Thursday, August 18, 2011
LETTER FROM AN UNKNOWN WOMAN (1948)
"I came to offer you my whole life -- but you didn't even remember me."
Letter from an Unknown Woman is a movie that it seems you either love passionately or feel complete dispassion for, although on previous viewings I've always held the middle ground. I've finally begun to see this as a very good picture, but it has to be taken with a grain of salt. To those people who feel that there's no such thing as a one-man woman (or vice versa) -- or that such women are mentally diseased [and they may be right] -- Letter from an Unknown Woman may seem more of a pathological study that a moving romantic movie.
The film is based on a story of the same name by Austrian writer Stefan Zweig, which is one of the most powerful and moving studies of unrequited love and romantic obsession ever written. [It is highly recommended for any lover of the short story/novella. It also explains a lot of Lisa's decisions that have appalled the film's detractors.] This Hollywood film version changes the object of desire from a writer to a composer and makes some other changes as well -- Lisa never gets married to anyone in the story -- although the basic substance remains the same. Lisa Berndle (Joan Fontaine) has loved a neighbor Stefan Brand (Louis Jourdan) since childhood. At first she worshiped from afar, but when she becomes an adult she has an affair with Brand, and even gives birth to his son (unknown to him). Unfortunately, Brand goes away for "two weeks" and she never sees him again ... until years later. The title refers to a letter Lisa sends Brand which forms the story of the movie, told in flashback.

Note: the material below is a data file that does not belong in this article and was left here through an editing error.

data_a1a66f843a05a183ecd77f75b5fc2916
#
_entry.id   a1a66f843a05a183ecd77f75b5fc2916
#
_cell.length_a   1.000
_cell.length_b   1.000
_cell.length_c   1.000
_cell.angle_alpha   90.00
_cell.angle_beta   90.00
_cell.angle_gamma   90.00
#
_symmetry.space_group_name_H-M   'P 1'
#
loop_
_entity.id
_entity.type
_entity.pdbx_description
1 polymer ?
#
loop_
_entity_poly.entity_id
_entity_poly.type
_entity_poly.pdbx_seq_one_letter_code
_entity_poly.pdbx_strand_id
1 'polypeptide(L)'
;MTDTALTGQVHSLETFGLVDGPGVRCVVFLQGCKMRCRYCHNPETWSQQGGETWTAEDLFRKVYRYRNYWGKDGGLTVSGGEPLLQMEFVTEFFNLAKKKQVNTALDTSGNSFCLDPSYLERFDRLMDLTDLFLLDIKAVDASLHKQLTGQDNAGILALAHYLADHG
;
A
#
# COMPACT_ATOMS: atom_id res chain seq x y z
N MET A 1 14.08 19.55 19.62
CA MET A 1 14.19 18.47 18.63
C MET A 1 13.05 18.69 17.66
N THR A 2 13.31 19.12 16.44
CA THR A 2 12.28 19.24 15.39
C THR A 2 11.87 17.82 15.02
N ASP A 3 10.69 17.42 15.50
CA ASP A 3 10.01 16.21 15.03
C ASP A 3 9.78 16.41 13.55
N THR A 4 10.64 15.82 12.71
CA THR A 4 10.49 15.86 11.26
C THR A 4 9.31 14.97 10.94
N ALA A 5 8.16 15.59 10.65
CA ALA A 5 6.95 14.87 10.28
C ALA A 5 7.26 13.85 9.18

Jourdan is excellent as the not evil but simply unknowing Brand. Fontaine is also excellent, although she's perhaps too sophisticated in the second half of the movie to make us believe she would fall for the same old lines from Brand [once bitten, twice shy, and all that].
Letter from an Unknown Woman was remade twice, first for French television in 2001 as Lettre d'une inconnue and then in 2004 in China. I will post about these in the near future, but for now I'll say that the Chinese version, despite changes in setting and era, is a actually more faithful to Zweig's story.
Verdict: Memorable and moving. ***1/2.